Still others have argued that added education provides cultural benefits to society. Again, however, such benefits primarily accrue to the students themselves (e.g., the ability to appreciate art), providing little or no justification for public subsidies from others.

There are other problems with the “external benefits” argument for government provision of education. “Skate” or “Easy A” classes do not provide substantial external benefits because they do not teach much of value. In contrast, law, medical, and dental training may teach a great deal, but as mentioned above, the benefit of such training goes to graduates in higher incomes, not society.

Furthermore, one must confront the fact that courses in some fields actually seem to make students less productive in the eyes of many potential employers. It is hard to see external benefits rather than external costs to others in such areas. Sizable external benefits to others would also require, at a minimum, that schools successfully teach valuable truths and skills and that students retain such wisdom past graduation, yet both conditions frequently go unmet.

There may be some social benefits, though difficult to articulate and measure, that one might argue justifies government higher education subsidies. But most plausible illustrations come at lower levels of education, not college (e.g., learning your ABCs and basic times tables in primary school), with few if any added benefits from higher education subsidies.

And even if there are some benefits to others from further education, those benefits to others would have to be greater than the costs imposed on others to fund the subsidies, a comparison few proponents consider seriously. With current subsidies already very large, before any consideration of loan forgiveness, costs are often far larger than benefits. And given our tax burdens and the vastly expanded future tax burdens implied by the recent explosion of government debt (that will also now need to be financed at much higher interest rates), the arguments for leaving the money in citizens’ hands, where they could always invest in added education if they believed it was the highest valued use of their funds, become even stronger.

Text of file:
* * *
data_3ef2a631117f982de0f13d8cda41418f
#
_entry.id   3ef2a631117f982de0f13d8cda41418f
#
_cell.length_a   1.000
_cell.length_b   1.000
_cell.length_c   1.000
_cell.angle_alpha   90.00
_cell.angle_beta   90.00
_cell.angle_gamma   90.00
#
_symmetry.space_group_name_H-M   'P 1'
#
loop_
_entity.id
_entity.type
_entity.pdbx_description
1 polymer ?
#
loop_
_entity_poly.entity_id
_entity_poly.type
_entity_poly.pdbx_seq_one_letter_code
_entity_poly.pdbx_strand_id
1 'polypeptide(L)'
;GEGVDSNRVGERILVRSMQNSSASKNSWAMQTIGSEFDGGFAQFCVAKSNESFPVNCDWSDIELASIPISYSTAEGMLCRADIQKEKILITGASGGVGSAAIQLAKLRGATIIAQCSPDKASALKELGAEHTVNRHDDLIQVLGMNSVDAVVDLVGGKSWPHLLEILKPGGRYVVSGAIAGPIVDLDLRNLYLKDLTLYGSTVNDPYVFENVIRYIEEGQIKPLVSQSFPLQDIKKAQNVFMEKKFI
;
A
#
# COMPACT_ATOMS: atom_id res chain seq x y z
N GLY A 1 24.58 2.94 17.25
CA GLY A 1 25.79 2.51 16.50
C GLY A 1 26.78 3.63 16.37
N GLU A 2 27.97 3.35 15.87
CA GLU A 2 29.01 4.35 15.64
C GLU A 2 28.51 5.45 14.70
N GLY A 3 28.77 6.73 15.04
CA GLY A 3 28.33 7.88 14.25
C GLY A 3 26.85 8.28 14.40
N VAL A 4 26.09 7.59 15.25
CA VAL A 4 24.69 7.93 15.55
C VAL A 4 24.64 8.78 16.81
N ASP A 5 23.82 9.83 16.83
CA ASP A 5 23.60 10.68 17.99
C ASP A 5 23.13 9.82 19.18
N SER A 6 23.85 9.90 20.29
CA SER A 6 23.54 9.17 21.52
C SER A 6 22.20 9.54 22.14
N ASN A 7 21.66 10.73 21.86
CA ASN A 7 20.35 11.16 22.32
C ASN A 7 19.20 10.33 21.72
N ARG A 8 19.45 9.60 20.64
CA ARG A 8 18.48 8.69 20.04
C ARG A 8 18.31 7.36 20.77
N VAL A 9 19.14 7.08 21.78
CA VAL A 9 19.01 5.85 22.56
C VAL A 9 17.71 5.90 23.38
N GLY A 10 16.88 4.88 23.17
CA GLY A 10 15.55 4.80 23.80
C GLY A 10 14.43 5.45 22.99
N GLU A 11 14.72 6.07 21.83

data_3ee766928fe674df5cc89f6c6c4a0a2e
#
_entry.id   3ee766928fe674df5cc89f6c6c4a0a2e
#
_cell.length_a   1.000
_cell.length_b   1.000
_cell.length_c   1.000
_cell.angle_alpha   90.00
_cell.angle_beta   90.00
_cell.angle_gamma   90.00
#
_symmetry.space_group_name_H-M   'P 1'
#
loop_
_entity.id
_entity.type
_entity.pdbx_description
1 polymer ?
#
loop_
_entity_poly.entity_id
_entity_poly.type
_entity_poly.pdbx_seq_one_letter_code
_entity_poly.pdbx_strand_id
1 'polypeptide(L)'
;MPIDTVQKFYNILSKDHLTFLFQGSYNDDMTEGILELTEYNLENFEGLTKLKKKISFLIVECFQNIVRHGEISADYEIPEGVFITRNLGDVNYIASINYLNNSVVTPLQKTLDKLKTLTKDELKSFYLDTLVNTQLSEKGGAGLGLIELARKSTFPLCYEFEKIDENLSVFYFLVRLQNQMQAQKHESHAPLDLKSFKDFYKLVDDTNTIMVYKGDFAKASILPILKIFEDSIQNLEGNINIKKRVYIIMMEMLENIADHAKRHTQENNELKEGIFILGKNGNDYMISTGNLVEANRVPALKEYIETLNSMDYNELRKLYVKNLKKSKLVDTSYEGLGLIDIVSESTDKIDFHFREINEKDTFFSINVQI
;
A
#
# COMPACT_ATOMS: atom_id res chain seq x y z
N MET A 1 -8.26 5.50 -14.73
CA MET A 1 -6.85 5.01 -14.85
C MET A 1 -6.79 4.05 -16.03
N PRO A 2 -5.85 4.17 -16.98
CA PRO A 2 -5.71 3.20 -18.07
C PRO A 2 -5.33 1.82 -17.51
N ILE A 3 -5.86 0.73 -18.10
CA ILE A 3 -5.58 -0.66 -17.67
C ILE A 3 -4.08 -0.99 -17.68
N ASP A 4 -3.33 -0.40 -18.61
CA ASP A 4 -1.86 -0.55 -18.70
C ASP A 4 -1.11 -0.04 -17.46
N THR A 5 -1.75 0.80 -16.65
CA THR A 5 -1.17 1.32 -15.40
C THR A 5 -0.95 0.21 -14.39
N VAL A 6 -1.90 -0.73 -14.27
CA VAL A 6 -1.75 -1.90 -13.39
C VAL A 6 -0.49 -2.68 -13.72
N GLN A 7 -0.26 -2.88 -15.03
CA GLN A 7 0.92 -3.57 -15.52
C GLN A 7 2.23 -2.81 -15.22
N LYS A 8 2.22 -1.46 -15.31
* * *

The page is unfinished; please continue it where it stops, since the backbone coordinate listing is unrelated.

Arguments against President Biden’s student loan forgiveness plan are plentiful and powerful.

The substantial number of Swiss-cheese arguments long put forward in defense of higher education subsidies also lay bare what is only sensible as an effort to buy millions of votes from what has become a major Democrat interest group.

But those same arguments should also confront the massive higher education subsidies that would remain even in the absence of loan forgiveness. That would also bring us back to the Constitution. Not only does our supposed “highest law of the land” fail to grant the President unilateral executive power to cancel loan debts, nowhere does it enumerate education as a legitimate function of the federal government. We need less government involvement in both dimensions, not more in either.


Australian parents flock to private schools amid public system exodus